• To further hammer home his point he said, “If all we teach students is the 5 paragraph essay then that’s educational malpractice.” The five paragraph essay is extremely important and a skill necessary for effective writing, but I believe his point is that literacy today is much more complex, much more diverse than it ever has been. With social media, we have to teach and model for students how to appropriately and effectively “consume and produce the media form of the day.”
  • This has to include sharing content on YouTube, connecting with others globally through Twitter, Skype, and blogging. Since the audience in these venues is authentic and more public, digital citizenship is paramount.
  • An example he used was the 2008 presidential election. Observers of the debates were able to check facts in real time while watching the debate on TV. Thus, it became an interactive learning process as opposed to a passive exercise of just listening. We must use these same tools in the classroom as a means to teaching literacy.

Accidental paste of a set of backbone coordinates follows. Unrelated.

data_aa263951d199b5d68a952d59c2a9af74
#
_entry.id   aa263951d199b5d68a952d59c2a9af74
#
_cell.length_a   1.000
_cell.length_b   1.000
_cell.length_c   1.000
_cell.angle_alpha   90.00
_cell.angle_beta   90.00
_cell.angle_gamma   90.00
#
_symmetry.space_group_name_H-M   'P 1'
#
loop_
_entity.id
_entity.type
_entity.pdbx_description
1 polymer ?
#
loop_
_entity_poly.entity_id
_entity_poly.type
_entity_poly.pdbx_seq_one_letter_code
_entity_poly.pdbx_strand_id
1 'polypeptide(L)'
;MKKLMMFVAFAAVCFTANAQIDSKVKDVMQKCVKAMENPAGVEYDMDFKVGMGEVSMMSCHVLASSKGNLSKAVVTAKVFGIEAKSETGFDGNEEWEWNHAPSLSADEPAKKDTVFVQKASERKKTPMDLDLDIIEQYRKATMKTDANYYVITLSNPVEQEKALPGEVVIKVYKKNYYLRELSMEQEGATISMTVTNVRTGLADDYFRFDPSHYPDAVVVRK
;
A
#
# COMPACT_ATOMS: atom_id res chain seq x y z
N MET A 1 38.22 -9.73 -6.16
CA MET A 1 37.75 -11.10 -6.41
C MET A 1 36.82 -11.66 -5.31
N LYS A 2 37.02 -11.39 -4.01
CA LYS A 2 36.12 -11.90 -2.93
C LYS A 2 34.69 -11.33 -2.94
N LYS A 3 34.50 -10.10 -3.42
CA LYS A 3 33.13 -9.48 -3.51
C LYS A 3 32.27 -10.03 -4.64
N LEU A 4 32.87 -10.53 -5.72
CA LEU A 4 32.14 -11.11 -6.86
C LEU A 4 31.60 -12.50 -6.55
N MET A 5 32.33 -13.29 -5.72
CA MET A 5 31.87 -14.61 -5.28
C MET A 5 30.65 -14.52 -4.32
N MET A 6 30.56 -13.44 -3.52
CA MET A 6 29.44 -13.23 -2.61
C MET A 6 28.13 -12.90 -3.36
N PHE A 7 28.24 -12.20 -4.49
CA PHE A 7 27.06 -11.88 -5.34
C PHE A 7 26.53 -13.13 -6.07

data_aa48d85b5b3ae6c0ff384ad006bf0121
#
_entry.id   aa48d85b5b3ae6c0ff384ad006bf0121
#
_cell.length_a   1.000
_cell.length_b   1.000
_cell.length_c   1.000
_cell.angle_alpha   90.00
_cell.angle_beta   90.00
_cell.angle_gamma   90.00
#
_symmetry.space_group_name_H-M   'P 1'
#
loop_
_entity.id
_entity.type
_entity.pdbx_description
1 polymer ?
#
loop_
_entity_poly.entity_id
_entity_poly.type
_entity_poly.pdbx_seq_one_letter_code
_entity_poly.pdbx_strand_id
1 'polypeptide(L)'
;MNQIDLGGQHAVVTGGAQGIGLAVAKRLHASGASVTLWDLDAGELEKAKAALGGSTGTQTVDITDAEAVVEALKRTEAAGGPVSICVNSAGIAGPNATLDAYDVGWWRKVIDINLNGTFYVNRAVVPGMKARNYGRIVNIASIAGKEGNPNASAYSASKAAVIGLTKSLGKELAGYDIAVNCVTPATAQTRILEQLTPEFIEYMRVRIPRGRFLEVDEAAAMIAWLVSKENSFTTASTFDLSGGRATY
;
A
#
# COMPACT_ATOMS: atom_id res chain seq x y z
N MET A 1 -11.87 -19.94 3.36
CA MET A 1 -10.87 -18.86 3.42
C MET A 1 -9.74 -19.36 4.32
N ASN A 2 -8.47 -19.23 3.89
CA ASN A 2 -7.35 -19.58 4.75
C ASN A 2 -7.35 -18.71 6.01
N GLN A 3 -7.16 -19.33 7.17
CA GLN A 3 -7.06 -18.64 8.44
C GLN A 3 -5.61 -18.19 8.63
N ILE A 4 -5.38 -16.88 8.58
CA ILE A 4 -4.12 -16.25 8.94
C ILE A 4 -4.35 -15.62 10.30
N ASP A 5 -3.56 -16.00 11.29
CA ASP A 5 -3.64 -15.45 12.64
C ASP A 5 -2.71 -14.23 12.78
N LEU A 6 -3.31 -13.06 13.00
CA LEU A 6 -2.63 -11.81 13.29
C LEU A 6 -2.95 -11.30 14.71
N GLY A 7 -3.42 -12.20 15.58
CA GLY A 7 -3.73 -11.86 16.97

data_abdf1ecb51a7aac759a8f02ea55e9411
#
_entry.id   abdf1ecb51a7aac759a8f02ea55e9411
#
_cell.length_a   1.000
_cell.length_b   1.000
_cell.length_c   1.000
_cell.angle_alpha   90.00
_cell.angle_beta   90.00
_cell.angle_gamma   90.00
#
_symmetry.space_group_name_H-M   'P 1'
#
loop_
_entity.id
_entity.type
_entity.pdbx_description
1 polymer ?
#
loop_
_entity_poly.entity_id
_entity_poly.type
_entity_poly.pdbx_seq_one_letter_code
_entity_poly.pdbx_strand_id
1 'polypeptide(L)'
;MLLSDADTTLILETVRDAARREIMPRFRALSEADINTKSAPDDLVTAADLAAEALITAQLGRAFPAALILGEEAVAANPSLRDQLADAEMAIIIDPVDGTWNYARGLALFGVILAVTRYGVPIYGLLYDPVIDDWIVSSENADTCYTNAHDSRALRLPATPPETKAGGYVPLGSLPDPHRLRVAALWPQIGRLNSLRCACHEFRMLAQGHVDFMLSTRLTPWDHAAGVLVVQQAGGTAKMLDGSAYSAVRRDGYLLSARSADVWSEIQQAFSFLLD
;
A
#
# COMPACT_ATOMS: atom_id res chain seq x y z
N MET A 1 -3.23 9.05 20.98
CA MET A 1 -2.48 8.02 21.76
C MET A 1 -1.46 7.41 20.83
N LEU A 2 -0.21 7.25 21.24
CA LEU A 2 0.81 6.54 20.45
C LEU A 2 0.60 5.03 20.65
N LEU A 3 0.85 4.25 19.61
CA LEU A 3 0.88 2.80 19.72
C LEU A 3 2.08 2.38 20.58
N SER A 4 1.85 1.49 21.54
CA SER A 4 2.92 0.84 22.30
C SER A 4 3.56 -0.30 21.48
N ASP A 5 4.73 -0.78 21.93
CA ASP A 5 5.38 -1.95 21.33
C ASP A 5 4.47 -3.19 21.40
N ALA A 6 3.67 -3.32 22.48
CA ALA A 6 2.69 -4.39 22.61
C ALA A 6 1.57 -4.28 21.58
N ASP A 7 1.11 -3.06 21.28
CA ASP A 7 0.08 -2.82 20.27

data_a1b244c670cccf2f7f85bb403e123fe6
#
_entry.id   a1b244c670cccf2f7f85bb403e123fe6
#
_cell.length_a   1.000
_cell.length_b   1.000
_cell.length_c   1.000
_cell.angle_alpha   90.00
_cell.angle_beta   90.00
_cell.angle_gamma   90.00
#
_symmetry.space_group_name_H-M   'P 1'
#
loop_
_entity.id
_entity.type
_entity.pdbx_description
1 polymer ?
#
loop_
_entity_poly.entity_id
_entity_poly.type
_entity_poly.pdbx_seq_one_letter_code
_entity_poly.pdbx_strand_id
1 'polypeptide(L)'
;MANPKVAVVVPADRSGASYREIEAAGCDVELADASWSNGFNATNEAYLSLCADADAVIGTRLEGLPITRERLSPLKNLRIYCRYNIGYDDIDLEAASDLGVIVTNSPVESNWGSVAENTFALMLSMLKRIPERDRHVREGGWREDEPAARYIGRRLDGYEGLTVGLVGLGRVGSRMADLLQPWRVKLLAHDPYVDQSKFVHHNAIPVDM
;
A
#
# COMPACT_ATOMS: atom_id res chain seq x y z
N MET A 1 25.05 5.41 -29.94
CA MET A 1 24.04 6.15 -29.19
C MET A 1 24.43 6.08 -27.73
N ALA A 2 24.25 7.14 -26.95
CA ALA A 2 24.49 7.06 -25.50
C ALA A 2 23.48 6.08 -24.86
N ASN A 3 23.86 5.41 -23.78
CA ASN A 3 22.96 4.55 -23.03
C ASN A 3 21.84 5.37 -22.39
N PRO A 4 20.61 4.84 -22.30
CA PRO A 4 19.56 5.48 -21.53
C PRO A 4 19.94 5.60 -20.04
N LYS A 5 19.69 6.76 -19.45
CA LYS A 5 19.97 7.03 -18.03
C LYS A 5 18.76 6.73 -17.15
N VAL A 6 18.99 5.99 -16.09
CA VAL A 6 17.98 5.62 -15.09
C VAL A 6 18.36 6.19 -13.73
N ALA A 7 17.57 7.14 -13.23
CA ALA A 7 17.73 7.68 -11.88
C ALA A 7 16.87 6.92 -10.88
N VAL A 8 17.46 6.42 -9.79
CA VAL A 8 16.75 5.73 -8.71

What should students  (and their network connections) know and be able to do?

  • The first thing that came to mind was, “can my students tell me who is in their personal network? Do they even know what that means in terms of learning and collaboration?” Well, the only way I will know this is to ask them!
  •  He stressed the importance of providing opportunities for students to create globally connected learning networks.  He shared several examples of what this can look like:
  1. Ohio history- discover why buildings, streets, or communities are named the way they are by researching primary sources and conducting interviews of local residents.